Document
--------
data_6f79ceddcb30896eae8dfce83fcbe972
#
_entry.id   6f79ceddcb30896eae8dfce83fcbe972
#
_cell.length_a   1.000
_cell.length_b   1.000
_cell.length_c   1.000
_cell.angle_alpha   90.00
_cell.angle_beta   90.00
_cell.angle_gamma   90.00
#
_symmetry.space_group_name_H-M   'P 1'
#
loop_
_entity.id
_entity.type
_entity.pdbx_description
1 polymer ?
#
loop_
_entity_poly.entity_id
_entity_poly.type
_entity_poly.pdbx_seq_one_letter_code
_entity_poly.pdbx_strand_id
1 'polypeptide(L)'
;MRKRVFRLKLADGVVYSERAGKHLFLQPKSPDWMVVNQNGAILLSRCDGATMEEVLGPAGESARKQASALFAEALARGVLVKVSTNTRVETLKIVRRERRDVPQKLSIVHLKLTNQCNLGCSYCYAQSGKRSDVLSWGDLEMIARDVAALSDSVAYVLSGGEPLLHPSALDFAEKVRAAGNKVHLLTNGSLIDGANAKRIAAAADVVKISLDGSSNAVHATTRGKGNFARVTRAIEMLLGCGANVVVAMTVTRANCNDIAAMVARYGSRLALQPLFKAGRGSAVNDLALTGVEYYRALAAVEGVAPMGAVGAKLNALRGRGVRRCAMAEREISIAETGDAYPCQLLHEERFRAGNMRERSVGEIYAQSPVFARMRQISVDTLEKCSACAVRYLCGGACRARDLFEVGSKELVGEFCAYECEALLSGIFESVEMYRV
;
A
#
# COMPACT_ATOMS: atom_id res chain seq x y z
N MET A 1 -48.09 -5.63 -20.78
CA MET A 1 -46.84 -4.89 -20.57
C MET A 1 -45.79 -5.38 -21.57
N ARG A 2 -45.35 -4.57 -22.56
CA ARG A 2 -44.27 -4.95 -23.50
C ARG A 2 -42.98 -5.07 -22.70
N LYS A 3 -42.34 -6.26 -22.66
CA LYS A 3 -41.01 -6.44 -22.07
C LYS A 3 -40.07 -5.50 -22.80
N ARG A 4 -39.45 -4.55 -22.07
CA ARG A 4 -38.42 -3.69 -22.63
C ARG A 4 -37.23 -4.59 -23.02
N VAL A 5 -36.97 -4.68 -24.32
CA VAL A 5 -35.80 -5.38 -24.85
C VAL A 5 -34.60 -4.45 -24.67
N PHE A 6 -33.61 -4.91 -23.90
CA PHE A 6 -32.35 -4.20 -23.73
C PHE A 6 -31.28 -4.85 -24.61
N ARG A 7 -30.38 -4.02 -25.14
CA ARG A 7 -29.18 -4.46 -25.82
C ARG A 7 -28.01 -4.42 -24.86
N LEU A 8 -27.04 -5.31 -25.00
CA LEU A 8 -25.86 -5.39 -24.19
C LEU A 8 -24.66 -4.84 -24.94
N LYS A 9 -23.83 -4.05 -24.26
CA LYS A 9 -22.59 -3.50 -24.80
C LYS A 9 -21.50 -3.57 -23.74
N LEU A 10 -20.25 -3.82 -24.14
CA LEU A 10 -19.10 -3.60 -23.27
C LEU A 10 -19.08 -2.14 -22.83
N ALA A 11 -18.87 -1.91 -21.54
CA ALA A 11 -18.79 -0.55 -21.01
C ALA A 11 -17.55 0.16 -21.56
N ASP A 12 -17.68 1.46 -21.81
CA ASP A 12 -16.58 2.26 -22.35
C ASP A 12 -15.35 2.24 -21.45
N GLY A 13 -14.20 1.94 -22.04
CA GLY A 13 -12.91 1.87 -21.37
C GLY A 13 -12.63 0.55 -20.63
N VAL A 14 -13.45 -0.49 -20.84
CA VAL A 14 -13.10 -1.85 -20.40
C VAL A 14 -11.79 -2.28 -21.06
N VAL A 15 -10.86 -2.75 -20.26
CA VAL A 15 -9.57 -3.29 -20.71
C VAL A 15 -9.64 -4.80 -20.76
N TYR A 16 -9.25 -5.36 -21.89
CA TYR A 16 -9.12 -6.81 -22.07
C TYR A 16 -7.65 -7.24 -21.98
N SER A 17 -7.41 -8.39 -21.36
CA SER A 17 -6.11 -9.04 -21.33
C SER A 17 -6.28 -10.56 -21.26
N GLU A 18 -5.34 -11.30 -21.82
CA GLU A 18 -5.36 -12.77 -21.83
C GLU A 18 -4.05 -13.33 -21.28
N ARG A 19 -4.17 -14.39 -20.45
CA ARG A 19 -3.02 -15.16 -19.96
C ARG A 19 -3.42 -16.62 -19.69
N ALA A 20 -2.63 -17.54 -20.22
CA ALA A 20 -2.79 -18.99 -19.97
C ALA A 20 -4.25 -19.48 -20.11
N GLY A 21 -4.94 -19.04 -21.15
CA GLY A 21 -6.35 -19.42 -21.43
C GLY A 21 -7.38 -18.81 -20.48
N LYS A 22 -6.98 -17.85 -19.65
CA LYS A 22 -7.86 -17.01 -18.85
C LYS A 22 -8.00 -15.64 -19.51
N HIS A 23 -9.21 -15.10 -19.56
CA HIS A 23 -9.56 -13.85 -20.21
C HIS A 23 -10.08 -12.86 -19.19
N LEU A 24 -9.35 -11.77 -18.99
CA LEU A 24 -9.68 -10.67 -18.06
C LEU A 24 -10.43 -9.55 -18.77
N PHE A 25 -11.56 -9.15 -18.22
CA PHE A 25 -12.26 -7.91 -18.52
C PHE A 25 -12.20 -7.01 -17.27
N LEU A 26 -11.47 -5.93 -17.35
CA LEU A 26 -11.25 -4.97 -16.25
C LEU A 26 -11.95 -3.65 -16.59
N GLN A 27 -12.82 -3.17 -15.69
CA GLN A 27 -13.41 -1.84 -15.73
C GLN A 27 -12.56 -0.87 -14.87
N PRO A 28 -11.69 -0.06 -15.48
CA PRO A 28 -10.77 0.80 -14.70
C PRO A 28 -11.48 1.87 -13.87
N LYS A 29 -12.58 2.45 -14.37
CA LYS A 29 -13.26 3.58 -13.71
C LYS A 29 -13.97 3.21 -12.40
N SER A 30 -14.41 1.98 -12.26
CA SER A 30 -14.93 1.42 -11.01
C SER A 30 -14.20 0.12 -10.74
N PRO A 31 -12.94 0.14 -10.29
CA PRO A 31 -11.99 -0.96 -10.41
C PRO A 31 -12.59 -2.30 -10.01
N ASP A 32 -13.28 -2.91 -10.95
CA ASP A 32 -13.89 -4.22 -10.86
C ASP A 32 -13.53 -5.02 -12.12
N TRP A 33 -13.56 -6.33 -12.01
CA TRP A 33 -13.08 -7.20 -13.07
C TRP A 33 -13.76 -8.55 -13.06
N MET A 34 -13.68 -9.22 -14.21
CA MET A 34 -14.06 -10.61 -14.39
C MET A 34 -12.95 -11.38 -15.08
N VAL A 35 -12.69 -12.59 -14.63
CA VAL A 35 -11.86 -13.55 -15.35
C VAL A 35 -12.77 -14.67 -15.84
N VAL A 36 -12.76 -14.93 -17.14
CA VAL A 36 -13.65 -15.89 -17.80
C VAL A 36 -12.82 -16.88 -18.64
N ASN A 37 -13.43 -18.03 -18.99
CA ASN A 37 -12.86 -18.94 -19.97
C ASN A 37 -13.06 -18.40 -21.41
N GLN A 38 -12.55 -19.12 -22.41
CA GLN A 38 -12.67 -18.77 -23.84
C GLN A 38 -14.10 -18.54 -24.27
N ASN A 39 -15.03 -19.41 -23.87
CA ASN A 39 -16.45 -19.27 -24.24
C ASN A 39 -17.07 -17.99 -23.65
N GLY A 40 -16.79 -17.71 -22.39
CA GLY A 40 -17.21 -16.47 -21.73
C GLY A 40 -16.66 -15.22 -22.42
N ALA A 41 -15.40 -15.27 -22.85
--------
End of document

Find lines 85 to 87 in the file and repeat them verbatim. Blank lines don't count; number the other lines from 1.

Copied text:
N ARG A 19 -4.17 -14.39 -20.45
CA ARG A 19 -3.02 -15.16 -19.96
C ARG A 19 -3.42 -16.62 -19.69